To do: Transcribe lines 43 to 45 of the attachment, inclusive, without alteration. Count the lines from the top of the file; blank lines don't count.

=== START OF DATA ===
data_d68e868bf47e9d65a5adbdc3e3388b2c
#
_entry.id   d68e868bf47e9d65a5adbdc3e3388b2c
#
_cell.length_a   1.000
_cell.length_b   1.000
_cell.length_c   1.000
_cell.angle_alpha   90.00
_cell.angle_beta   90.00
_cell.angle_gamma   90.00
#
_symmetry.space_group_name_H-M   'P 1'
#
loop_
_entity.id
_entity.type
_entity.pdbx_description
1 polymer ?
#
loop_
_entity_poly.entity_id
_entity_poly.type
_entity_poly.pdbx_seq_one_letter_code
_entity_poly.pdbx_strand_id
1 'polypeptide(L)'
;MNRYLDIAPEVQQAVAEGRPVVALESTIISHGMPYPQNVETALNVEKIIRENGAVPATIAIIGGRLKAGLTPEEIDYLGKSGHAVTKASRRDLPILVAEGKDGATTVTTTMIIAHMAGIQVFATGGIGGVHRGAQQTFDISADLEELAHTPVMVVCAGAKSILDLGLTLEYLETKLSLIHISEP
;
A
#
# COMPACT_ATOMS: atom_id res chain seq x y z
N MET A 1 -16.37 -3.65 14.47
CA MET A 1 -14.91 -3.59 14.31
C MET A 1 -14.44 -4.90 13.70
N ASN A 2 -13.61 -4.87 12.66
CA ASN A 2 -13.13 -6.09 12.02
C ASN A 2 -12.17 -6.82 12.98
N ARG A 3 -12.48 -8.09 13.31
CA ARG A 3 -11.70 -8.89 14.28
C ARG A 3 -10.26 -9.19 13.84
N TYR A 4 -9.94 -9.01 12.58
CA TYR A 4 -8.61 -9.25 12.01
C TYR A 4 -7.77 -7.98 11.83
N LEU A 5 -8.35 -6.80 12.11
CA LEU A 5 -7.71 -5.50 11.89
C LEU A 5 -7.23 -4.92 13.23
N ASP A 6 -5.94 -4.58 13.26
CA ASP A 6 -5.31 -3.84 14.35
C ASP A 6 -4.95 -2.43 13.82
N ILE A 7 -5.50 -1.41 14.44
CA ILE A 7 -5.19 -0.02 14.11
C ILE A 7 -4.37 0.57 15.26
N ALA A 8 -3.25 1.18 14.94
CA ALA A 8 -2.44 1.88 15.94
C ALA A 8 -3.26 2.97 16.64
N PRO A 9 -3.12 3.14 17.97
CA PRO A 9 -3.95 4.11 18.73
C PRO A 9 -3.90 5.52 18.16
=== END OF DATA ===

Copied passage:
N LEU A 5 -8.35 -6.80 12.11
CA LEU A 5 -7.71 -5.50 11.89
C LEU A 5 -7.23 -4.92 13.23